It was 11 P.M. on the Friday after the last GOLD show, and Chris Shimoon (12) was experiencing one of the quintessential “lasts” of senior year. It had already been an hour since Shimoon and his friends had first walked into the Denny’s, but instead of digging into the milkshakes and omelets they’d ordered, they were talking and laughing, reminiscing about their time in the band. Some leaned into the table showing each other funny pictures on their phones from previous shows.
For Shimoon, and the rest of the seniors present, it would be the final time they would be able to experience this band tradition.
“I think it’s a relief that we made it through it,” Shimoon said. “We all worked our tails off to get here and it feels so relieving that we’ve put together this crazy intricate show.”
Band president Katie Jacques (12), who sat next to Shimoon, agreed. She said that she is very happy with how everything turned out, especially considering all the challenges of the past year.
“After COVID we had a lot fewer people in the GOLD program,” she said. “But this year people really stepped up and supported us.”
After not having a GOLD show for two years because of the pandemic, the band worked hard to make this show a night to remember.
The GOLD members squeezed time out of their last few weeks of school to practice their music and write quirky transition skits.
Brianna Vargas (12), vice president of band, collaborated with two other emcees to write the script for the show.
“It’s about a 20-hour process total for writing it and memorizing [the scripts], but then we also have to learn our music as well,” Vargas said, a week before the show. “The entire thing is a 30- to 35-hour commitment for emcees, that’s for two weeks.”
According to Jacques, the time commitment for band members helping to create this show is greater because of the role of the students.
“The GOLD show is the most involved show, especially for students, because there’s so much to organize,” she said. “The show is mostly student-led.”
The show also differs in other ways from performances that the band puts on. Beyond the student-led nature of the show, GOLD show allows students to perform pieces in different sections. Each instrument section in the band performs a piece by themselves, showcasing the instrument in a clearer light than traditional performances with all sections.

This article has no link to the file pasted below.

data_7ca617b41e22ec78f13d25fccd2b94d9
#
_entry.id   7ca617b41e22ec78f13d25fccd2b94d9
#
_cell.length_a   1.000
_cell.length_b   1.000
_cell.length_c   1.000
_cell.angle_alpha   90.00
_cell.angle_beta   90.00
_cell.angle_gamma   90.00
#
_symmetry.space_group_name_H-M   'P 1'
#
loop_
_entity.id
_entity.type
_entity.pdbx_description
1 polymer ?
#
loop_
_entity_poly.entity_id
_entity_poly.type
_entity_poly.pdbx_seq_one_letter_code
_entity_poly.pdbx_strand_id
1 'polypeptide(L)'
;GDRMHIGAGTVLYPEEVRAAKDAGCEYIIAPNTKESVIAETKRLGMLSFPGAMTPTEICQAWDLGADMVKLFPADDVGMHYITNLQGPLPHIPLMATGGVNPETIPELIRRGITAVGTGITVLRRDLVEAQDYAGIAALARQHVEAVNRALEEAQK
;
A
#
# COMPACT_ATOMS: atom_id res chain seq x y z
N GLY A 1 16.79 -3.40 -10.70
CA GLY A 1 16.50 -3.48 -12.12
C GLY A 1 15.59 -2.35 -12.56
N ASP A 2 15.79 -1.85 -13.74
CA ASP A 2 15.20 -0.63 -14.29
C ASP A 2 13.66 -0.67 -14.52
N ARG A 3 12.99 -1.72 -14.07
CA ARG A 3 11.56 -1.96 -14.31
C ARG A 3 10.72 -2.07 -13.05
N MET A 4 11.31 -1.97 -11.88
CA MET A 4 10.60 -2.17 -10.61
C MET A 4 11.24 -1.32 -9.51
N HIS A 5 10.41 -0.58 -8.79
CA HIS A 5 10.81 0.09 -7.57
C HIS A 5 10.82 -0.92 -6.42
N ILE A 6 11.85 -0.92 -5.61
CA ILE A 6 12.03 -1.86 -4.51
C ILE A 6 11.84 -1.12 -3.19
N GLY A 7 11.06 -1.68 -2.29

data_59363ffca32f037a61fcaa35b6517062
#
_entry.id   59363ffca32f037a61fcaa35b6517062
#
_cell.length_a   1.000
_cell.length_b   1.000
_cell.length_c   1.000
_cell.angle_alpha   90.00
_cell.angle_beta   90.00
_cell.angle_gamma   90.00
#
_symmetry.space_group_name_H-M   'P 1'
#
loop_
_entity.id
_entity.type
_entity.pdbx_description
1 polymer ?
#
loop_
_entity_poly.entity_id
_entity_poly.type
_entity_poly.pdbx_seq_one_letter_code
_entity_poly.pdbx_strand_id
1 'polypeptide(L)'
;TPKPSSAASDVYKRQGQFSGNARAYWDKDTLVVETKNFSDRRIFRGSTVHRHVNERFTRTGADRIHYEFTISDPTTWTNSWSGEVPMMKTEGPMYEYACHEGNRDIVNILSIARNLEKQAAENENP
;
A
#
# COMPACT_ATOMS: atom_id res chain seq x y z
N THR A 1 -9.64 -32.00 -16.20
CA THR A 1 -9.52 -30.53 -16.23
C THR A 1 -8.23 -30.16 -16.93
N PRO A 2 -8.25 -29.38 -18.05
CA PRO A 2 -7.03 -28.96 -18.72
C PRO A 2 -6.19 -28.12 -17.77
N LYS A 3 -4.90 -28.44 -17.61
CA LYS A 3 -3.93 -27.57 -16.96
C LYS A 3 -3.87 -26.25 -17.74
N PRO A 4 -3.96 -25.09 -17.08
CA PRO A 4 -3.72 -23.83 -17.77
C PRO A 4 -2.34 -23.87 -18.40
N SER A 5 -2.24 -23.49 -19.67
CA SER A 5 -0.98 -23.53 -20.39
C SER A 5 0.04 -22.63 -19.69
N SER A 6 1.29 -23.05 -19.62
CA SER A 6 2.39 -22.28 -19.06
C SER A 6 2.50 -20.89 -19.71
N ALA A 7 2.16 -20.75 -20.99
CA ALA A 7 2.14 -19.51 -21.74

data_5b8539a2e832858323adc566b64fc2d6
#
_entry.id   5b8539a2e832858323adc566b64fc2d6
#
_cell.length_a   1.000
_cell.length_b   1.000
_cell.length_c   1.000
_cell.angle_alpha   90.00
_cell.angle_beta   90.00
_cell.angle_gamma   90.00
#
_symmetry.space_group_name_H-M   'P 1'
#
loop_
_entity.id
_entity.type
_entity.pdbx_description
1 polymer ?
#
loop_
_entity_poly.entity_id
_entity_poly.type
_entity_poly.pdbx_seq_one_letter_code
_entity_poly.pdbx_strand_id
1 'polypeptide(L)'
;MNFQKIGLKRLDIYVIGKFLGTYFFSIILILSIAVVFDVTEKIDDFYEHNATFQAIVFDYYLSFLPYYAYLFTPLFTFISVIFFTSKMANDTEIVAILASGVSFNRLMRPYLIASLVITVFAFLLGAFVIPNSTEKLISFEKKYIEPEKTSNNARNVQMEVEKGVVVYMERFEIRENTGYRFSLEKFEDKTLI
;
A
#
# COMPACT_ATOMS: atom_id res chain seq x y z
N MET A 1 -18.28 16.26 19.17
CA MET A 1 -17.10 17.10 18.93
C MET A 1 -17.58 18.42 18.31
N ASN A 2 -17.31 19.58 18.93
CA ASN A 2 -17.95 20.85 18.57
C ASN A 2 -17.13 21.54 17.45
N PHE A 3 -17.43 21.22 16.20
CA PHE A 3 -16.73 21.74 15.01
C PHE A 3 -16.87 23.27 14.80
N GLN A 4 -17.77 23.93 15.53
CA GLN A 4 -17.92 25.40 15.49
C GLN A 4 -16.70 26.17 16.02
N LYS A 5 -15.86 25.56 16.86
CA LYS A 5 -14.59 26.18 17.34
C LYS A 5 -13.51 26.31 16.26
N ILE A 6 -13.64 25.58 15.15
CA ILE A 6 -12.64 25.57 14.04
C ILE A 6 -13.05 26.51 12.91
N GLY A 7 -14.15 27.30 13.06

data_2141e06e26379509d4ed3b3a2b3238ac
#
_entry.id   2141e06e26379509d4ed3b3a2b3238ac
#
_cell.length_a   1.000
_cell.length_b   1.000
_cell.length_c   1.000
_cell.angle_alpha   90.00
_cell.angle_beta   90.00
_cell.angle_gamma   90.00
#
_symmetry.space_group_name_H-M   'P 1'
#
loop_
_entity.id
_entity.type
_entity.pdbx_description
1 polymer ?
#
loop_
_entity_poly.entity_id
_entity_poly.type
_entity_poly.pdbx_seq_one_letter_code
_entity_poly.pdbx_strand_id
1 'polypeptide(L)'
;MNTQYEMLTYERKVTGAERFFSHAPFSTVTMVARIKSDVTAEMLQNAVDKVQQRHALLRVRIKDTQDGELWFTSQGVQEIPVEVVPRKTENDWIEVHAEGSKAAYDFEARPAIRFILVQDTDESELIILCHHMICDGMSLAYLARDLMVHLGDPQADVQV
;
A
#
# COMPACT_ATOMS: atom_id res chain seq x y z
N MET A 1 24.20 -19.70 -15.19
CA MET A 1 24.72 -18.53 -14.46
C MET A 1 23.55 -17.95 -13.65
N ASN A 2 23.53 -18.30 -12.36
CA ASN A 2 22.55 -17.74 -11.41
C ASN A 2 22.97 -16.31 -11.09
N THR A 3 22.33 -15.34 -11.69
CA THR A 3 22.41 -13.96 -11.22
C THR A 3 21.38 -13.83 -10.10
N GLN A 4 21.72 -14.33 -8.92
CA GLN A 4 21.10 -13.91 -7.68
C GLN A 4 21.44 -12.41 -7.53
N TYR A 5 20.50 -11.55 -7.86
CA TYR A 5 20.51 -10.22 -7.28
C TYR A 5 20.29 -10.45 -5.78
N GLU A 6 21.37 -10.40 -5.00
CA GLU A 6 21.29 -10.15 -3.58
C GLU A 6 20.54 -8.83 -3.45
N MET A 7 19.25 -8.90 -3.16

“The trumpets and horns, low brass, saxophones, flutes, we all get to put together a piece that’s just one instrument,” Shimoon said a week before the show. “It gives us all a really cool opportunity to see how just one instrument can produce such a wide variety of sound.”
Accompanying these different section pieces were humorous costumes worn by the musicians.
The flutes whisted Freddie Mercury’s “Don’t Stop Me Now” while sporting mustaches. The high brass played the song “Gusty Garden” and wore Mario Bros-themed outfits. And the double reeds produced “Staying Alive” in colorful bell bottom pants.
These songs and costumes were all chosen by the students. According to Shimoon, because the band members are given more creative freedom, they dress funky and choose well-known music.
Band isn’t the only group that performs in the show.
Color Guard danced to “Can’t Stop the Feeling!” by Justin Timberlake and spun flags and rifles to the song “Good Time.” Orchestra fiddled American Authors’ “Best Day of My Life” and two more classical pieces.
GOLD performed the show for three nights, allowing the band and Color Guard to iron out any kinks the first two nights before their final show of the year.
“You’re waiting in the darkness and then spotlights come on,” Vargas said. “Then it’s just chaos from there, it’s the first night, you honestly have no idea what’s going to happen. We’ve had a few rehearsals leading up to it, but they’re not super in-depth. You just have to kind of work together and make the show as great as you can.”
But by the end of last night, GOLD members said they were happy with their performances.
“Everyone’s tired, but so proud,” Shimoon said. “Because we made the whole show work, there’s an overall sense of pride like, ‘Yes, we did it.’”
Twenty-five seniors are leaving the band after they graduate with this being their final show in high school. As the curtain closed on their senior year they realized it was the end.
Surrounded by friends at Denny’s the production team seniors looked back on the last four years in the band.
“It’s bittersweet,” Shimoon said. “Because there’s so much work going into it, I’m going to miss it so much. It’s just such an amazing experience. It’s definitely one of my highlights of being at Westview.”